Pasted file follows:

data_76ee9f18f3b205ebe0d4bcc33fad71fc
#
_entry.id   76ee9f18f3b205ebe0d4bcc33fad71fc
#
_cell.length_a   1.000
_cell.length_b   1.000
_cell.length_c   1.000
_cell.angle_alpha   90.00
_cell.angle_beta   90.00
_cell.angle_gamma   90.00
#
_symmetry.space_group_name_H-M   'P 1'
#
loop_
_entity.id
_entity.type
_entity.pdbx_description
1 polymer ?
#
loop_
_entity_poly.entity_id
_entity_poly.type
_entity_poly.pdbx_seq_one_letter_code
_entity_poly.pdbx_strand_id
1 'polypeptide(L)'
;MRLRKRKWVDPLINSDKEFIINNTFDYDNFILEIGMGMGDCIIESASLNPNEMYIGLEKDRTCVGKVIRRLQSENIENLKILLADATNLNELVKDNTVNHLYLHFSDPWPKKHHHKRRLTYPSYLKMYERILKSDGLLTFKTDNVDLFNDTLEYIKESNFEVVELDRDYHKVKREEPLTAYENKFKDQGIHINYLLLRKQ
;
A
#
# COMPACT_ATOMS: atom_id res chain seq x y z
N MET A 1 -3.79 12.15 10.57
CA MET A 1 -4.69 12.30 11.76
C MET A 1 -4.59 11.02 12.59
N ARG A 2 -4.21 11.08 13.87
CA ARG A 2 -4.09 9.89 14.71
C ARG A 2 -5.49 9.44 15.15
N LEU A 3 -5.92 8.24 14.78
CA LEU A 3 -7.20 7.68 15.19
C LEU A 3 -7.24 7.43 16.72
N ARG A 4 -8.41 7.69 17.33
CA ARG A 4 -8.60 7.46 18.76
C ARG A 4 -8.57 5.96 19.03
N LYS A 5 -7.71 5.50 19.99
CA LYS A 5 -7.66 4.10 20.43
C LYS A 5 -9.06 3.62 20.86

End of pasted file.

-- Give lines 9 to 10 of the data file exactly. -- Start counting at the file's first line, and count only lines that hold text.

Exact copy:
_cell.angle_beta   90.00
_cell.angle_gamma   90.00